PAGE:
‘Israeli air strike on Iran’s nuclear facilities a stupid idea’, Dagan


Contrary to doomsday assessments voiced by Israeli leaders in recent years regarding Iran’s nuclear aspirations, Israel’s former spy chief Meir Dagan says an air strike against Iran’s nuclear facilities would be a “stupid idea that offers no advantage.”

“Whoever attacks Iran should understand that he may bring about a regional war in which both Iran and Lebanon’s Hezbollah, as well as Hamas and Syria, would fire missiles at Israel,” Dagan warned during a conference at the Hebrew University in Jerusalem on Friday.

It was Dagan’s first public appearance since stepping down as chief of Mossad, Israel’s foreign intelligence service, in early January.

While the Israeli Air Force can significantly damage Iran’s nuclear infrastructure, it is highly doubtful that a strike would successfully complete its objective, Dagan said, noting that the Iranian facilities have been scattered in various locations throughout the country and that attacking them would likely be followed by harsh international criticism.

“The Iranian problem should be shaped as an international problem, while measures meant to delay the development of Iran’s nuclear program should continue,” Dagan said.

In a closed briefing to reporters a few days after leaving his post, excerpts of which were published by local media, the former Mossad chief determined that Iran will not be able to build a nuclear weapon before 2015, further setting back intelligence assessments of when Tehran might become a nuclear power.

With the exception of two other past Mossad chiefs, who praised Dagan’s audacity, senior Israeli government and defense officials on Sunday slammed his remarks, saying they are counterproductive to Israel’s efforts to counter the Iranian nuke program.

Defense Minister Ehud Barak said that while Dagan’s contribution to Israel’s security was immense, he “should not have shared that opinion with the public at large.”

Strategic Affairs Minister Moshe Ya’alon echoed Barak, saying Israel’s civil servants should refrain from sharing with the public the “contents of closed discussions.”

“I prefer that these things not be stated publicly. Hopefully, the Iranians still view (Dagan’s remarks) as an Israeli conspiracy (to trick them into thinking that Israel is downplaying the threat) ,” Ya’alon told Israel Radio. “A military option against Iran should be available.”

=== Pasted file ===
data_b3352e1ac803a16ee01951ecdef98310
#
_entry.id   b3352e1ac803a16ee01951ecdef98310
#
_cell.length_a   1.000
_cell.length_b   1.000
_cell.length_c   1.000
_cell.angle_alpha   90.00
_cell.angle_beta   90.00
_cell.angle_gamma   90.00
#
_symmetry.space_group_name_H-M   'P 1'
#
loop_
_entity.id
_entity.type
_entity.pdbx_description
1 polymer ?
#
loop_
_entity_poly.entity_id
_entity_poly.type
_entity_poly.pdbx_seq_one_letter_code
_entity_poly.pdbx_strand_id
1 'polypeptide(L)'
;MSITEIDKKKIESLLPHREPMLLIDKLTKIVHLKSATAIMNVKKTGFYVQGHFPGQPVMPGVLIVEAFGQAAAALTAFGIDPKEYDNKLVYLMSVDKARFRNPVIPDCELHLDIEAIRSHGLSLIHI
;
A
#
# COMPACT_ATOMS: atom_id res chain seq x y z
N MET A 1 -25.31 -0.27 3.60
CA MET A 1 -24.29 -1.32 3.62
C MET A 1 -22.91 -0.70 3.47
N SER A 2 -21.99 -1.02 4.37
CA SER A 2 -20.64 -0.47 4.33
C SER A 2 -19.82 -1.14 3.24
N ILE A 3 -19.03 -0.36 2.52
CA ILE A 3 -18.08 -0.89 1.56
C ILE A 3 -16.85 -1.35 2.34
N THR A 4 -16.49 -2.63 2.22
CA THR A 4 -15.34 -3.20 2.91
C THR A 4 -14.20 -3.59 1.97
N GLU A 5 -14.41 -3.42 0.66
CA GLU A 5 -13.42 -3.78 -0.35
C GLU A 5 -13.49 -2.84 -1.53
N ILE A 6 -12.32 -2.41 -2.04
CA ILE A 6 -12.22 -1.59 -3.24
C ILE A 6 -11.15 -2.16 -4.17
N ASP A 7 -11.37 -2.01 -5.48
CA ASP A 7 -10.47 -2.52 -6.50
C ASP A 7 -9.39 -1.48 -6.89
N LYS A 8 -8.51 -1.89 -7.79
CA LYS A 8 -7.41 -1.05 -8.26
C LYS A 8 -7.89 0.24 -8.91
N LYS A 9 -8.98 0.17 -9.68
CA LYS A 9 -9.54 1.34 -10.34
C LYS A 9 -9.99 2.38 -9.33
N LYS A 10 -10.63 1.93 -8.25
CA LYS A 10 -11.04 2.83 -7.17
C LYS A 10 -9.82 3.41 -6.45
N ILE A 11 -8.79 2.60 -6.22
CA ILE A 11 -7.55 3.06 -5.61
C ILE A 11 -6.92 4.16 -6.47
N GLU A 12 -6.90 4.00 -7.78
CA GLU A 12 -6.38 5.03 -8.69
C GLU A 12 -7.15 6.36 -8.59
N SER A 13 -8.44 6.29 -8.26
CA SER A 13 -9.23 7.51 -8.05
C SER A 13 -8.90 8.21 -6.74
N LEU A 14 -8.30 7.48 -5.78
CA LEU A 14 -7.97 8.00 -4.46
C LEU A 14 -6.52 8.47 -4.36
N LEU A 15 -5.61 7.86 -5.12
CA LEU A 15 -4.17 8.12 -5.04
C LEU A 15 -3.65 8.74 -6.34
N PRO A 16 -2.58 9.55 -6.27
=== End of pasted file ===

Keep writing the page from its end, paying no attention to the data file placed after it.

Iran consistently claims its nuclear program is limited to civil purposes, mainly for electricity production. Israel, which views a nuclear Iran as an existential threat, has not ruled out the possibility of military action. The United States and some Western countries have also asserted that the Iranian program is aimed at producing weapons.

U.S. defense officials, however, repeatedly express concern about conflicting assessments by their Israeli counterparts regarding the deadline for an Iranian bomb and how it would be used, if at all.

Israeli Defense Minister Ehud Barak last week said that Iran is unlikely to bomb Israel in the event if it were to obtain a nuclear weapon.

“Not on us and not on any other neighbor,” Barak said in an interview published in Ha’aretz Magazine on Friday, referring to the likelihood that Iran would employ a nuclear bomb against the Jewish state.

Asserting that the rationale of Iran’s rulers cannot be relied upon, Barak added, “I don’t think in terms of panic. What about Pakistan? Some political meltdown happens there and four bombs wind up in Iran? So what? So you head for the airport? You close down the country? No. We are still the most powerful in the Middle East,” said Barak, who back in 2009 estimated that Iran would go nuclear by 2011.

Dagan and Barak’s stated positions on Iran are out of step with Prime Minister Benjamin Netanyahu, who in recent years has repeatedly warned against the danger embodied in Iran’s drive to obtain a nuclear bomb.

“Fifteen years ago, during my first term as prime minister, I went to speak before the joint session of the U.S. Congress. I said that the single greatest threat facing the world, and my own country, was the arming of Iran with nuclear weapons,” Netanyahu said in a March 17 interview with CNN.

When asked what Israel is doing to combat the Iranian threat, Netanyahu replied that he is still attempting “to alert the world and leaders of the world that it is not merely (Israel’s) problem, that it is their problem… I think this fanatic ideology armed with nuclear weapons is the single greatest threat to the peace of the world, not only of Jerusalem, but of London, Berlin, Paris and New York.”

Opining that international sanctions meant to convince Iranian President Mahmoud Ahmadinejad to let in IAEA (International Atomic Energy Agency) inspectors are not enough, Netanyahu said those sanctions needed to be coupled by a “credible military option,” adding that Israel “reserves the right” to strike Iran at a timing of its choosing. xinhua